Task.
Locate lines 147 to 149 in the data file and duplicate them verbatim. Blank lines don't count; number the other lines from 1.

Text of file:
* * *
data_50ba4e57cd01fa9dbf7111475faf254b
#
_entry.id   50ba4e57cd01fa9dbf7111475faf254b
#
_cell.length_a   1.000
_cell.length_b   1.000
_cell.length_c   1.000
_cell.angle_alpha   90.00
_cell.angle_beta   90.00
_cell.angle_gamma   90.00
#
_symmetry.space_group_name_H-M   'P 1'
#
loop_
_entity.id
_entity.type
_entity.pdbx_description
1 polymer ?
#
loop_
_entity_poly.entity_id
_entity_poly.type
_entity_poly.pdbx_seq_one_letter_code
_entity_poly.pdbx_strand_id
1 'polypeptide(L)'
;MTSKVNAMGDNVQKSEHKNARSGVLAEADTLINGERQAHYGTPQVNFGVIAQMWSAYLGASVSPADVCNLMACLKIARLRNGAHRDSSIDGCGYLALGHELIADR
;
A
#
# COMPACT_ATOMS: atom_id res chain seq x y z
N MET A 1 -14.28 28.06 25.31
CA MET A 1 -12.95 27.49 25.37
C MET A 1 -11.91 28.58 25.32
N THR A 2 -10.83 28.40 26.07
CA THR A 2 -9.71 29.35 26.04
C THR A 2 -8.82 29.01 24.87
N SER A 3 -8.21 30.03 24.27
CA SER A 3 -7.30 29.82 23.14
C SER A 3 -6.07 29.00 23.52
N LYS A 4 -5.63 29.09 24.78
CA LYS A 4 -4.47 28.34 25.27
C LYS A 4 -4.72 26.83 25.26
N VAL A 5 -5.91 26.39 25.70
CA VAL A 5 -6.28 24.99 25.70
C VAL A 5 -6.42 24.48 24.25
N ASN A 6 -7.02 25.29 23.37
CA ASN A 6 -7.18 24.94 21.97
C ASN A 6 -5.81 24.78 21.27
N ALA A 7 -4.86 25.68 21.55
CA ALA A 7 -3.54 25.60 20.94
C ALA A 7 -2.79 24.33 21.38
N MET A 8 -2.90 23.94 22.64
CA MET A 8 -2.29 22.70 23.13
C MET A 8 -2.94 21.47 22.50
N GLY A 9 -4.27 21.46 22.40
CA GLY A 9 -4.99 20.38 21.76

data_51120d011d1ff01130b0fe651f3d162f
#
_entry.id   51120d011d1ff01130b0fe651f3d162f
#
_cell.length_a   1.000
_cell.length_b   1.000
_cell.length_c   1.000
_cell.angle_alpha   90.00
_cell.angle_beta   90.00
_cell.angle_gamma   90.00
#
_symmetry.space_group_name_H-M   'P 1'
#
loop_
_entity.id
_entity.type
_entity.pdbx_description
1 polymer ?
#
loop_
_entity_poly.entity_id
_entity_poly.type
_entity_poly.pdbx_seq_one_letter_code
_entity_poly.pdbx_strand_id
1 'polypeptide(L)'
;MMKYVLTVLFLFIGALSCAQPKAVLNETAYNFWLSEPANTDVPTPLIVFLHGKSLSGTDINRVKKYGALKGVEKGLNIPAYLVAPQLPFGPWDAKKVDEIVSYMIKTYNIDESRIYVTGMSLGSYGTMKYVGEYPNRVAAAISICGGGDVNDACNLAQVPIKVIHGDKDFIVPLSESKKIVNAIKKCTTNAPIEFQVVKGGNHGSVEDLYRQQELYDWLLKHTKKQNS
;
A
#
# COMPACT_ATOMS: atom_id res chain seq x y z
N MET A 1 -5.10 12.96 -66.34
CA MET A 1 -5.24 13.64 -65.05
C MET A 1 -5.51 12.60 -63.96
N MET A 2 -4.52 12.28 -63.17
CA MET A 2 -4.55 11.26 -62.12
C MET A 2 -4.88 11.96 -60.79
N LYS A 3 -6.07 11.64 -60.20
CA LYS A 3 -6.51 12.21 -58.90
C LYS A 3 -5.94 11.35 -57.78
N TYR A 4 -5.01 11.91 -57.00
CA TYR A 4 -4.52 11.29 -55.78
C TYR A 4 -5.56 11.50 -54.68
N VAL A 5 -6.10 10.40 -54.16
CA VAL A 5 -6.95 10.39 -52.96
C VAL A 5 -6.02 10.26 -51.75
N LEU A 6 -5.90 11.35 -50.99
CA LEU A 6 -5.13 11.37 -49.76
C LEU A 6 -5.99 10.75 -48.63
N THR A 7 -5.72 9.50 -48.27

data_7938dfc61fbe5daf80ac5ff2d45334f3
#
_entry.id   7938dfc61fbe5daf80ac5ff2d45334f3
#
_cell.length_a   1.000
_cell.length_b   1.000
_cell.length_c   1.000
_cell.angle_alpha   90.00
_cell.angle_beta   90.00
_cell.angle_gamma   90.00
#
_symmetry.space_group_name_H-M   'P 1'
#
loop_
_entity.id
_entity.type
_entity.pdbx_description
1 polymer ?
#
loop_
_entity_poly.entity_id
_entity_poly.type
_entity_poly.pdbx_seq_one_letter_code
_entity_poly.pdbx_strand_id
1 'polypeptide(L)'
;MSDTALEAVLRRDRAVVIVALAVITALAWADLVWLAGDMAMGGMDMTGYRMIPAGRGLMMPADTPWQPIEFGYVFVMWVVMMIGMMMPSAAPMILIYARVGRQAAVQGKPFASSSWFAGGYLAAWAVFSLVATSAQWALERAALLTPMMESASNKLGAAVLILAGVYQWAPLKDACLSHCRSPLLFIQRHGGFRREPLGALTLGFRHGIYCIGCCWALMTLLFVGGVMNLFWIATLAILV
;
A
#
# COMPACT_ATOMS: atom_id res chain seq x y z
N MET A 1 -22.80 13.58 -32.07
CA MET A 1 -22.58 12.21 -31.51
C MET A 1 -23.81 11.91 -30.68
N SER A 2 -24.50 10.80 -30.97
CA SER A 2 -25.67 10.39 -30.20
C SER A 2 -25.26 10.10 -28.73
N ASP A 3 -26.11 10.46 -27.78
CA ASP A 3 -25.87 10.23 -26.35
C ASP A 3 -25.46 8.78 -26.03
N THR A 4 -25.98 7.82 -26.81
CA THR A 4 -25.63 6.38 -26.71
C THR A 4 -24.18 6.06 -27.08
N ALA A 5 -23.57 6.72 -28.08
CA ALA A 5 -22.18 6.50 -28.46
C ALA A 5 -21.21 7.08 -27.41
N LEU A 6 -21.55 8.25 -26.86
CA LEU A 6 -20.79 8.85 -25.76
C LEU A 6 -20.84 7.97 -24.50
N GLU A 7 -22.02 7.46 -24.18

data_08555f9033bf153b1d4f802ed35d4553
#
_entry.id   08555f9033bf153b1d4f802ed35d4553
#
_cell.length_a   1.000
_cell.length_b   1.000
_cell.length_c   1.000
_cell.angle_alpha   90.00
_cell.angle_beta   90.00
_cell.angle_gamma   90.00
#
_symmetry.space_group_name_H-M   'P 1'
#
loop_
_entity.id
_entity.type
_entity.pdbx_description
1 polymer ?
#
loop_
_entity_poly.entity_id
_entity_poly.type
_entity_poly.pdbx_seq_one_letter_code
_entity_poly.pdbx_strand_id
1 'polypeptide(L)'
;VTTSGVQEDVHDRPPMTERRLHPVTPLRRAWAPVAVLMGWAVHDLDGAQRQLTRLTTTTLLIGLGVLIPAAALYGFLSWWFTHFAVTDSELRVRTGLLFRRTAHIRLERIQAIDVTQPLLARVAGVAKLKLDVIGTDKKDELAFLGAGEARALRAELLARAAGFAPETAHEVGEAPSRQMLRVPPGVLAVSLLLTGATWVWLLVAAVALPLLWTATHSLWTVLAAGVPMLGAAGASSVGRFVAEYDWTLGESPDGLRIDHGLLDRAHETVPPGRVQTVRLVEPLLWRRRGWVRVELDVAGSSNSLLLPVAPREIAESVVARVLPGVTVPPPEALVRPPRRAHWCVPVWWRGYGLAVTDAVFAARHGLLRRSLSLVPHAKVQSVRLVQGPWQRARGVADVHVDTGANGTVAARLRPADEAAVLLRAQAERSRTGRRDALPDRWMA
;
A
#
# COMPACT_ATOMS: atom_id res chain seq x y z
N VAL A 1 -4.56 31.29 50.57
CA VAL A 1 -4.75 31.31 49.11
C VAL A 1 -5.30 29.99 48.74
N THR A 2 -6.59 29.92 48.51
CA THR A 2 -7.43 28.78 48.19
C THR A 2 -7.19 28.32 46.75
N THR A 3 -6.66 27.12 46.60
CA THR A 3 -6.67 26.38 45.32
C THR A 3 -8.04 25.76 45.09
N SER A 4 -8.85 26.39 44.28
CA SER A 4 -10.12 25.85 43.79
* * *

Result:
C THR A 4 -24.18 6.06 -27.08
N ALA A 5 -23.57 6.72 -28.08
CA ALA A 5 -22.18 6.50 -28.46